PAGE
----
Help! Starting a new nonlinear campaign

Earlier this week I mentioned between classes that I’d really like to play an RPG again. And as luck has it, my friends all got quite excited about the idea. Only two of them have actually played any games before, but all the others are also quite enthusiastic and so I know have 6 players already and a good chance that this game will keep going for two or three years. The kind of opportunity every small-time GM would wish for.

I’ve decited to ditch Pathfinder and instead go with Castles & Crusades, which is much easier to learn, faster to play, and allows much more freedom because preparing for multiple possible outcomes requires much less time and work, and I can even make up things on the fly. However, having always run rather linear games in which there was a clearly structured sequence of setpieces, I don’t really have any experience with planning a much more open-ended campaign. While I like the possibilities of sandbox games, I don’t want to make it a hexcrawl, but instead provide an interesting starting situation in which the players are free to take sides and steer events towards and outcome that is in their favor. There probably is a huge amount of information out there on the subject and reports of campaigns that people actually ran, but finding those is the difficult part.

If anyone has any pointers towards articles, campaign reports, and similar sources, it would be hugely appreciated if you could share the links in the comments.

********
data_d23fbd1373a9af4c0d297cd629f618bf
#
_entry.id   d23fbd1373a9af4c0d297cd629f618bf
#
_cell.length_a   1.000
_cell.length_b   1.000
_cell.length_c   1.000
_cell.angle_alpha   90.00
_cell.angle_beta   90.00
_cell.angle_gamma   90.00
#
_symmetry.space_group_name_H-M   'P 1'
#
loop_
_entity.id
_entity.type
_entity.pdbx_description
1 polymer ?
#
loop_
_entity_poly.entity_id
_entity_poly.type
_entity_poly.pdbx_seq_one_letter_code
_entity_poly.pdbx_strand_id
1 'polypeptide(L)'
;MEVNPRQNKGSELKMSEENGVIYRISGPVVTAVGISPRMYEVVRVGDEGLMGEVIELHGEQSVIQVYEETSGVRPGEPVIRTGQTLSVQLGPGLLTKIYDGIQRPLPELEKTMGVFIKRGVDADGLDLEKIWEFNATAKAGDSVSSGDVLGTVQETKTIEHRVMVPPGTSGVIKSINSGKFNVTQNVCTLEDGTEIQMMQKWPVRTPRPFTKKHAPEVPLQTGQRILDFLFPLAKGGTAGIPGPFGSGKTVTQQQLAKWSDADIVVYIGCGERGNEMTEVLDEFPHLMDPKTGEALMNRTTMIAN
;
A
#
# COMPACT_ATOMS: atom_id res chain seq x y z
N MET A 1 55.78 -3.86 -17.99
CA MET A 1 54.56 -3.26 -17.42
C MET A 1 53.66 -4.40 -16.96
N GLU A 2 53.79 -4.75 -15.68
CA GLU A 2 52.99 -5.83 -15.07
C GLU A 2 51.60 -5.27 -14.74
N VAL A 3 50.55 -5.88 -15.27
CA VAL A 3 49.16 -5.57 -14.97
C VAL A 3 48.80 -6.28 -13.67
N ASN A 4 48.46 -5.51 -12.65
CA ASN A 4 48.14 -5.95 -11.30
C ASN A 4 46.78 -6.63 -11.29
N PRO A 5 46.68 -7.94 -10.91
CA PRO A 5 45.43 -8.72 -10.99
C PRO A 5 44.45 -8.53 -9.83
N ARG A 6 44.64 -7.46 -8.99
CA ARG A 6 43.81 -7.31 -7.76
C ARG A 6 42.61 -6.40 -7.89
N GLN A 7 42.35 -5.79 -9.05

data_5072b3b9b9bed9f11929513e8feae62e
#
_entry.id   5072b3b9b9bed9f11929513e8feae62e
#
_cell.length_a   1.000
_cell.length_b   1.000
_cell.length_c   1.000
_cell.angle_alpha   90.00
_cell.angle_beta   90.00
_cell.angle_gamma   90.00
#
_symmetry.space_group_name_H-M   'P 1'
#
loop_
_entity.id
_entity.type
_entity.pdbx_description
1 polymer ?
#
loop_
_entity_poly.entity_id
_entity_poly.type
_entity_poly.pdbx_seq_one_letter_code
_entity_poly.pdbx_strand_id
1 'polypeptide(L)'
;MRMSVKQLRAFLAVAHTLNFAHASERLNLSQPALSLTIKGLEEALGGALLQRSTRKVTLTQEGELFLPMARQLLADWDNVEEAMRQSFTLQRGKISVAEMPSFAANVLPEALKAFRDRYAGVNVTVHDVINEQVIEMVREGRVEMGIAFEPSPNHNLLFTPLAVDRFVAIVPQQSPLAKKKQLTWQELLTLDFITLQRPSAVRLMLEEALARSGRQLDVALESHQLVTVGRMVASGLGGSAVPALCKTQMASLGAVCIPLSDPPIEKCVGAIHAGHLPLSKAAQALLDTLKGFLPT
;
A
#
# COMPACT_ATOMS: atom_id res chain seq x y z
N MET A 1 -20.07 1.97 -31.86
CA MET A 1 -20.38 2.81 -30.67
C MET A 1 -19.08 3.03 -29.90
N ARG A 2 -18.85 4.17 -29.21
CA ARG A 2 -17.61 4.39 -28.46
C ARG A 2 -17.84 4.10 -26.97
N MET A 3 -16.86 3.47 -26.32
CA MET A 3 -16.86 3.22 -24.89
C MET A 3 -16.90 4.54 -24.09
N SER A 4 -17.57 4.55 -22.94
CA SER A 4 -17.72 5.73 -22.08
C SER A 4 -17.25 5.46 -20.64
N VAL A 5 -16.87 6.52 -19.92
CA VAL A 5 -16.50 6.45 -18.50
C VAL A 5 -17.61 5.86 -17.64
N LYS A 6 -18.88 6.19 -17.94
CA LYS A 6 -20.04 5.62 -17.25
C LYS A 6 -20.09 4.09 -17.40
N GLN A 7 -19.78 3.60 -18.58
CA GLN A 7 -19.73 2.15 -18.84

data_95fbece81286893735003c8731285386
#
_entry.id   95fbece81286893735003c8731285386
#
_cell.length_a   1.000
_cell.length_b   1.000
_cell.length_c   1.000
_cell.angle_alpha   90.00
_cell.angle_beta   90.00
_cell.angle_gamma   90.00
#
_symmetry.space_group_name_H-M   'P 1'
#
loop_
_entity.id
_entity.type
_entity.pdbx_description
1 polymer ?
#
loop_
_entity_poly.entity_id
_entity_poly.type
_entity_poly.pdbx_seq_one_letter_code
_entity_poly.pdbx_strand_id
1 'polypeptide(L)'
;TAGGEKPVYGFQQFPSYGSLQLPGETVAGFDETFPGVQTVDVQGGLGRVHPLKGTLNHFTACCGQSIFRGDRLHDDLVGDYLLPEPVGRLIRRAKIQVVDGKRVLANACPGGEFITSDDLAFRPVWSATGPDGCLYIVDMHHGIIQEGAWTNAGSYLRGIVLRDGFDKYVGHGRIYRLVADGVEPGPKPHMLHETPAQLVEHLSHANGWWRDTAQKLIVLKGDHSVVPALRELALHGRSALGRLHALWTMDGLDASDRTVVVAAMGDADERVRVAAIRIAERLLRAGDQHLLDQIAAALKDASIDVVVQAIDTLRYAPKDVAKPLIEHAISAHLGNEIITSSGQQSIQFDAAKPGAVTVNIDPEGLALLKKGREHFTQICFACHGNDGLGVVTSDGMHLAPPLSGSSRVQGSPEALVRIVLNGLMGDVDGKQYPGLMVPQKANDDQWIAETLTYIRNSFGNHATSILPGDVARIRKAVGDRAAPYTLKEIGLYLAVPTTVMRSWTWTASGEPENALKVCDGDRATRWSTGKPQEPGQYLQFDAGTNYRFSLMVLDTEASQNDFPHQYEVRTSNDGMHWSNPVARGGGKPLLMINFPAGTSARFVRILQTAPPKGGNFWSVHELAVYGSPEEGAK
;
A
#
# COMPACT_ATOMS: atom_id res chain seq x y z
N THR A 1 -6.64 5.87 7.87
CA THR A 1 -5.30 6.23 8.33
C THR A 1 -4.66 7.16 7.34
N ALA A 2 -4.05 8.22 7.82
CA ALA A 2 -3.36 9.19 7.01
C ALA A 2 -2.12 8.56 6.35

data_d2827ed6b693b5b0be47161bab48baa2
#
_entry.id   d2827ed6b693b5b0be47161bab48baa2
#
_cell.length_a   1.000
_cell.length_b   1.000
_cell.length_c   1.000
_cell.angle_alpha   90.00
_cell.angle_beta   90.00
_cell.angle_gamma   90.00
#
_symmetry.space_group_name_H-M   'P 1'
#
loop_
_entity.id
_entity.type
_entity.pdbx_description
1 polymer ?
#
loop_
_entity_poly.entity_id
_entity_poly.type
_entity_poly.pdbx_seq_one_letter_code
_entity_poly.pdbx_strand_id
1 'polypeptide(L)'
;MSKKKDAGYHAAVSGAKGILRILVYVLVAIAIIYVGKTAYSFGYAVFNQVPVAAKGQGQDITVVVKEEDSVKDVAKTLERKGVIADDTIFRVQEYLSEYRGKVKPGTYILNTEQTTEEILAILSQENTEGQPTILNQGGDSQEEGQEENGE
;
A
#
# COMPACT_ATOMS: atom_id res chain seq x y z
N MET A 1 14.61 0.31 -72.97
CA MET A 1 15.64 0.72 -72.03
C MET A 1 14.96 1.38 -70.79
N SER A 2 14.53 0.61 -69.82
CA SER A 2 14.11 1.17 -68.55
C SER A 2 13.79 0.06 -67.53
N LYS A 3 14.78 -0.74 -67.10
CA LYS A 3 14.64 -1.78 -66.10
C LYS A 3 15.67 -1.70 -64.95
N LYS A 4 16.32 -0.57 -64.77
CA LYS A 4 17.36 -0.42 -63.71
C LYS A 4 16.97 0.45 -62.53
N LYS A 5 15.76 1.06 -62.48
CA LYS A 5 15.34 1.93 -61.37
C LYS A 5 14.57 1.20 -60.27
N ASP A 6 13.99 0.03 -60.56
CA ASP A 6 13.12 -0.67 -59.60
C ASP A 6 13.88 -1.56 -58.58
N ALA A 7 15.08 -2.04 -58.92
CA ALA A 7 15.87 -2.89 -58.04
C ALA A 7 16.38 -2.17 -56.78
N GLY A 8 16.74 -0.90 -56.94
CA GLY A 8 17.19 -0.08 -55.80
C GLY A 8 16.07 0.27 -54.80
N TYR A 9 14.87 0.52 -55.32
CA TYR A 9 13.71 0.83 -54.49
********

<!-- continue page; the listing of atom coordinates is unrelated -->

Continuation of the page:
Review: The Kobold Guide to Worldbuilding

Creating a setting for an RPG is a quite different thing than creating a world for a novel or a movie, or even a TV show or video game. In a normal story, the writers control what characters will be appearing and what places they will visit and what kinds of people they will meet. Everything only has to be consistent with the rest of the story and you can make up new things as you go along. A writer can even go back and change things during editing before the final work is released. Creating a campaign setting for an RPG is different, especially if you write it not only for use in your own campaigns as a GM, but might make it available to other people as well. You don’t know who the characters will be and only have limited control over what places they will be visiting because everything can still change as the story develops. To make a good campaign setting, you always have to think of a larger world, even if it is only the size of a single country or city. (Though in my experience, most new setting creators go for entire planets or at least continents, which I think is actually too grand a scale.)

But where do you start? There are a couple of guides out there, mostly online but also in print, that attempt to provide a good overview over the subject of worldbuilding and hand the reader a kind of step-by-step checklist. The AD&D Worldbuilder’s Guidebook is probably one of the most well known, but once I got the opportunity to give it a read I found it rather lacking. Yes, first you start with a globe (or other type of body), then you decide what is water and what is land, place the mountains and rivers, forests and deserts, kingdoms and towns, and so on. But unless you really have no clue at all about the creation of a new fictional world (in which case you’re probably not the main audience for such guides), these are things you all already know. The real questions are how you create a world in a way that it is exciting, unique, and has real traction, and avoid it just being generic, inconsistent, and overly exotic to the point of getting silly?

Kobold-GuideToWorldbuilding-Cover_450px-199x300Earlier this year, I stumbled upon The Kobolds Guide to Worldbuilding, and it turned out to be just the kind of book that adresses exactly these things!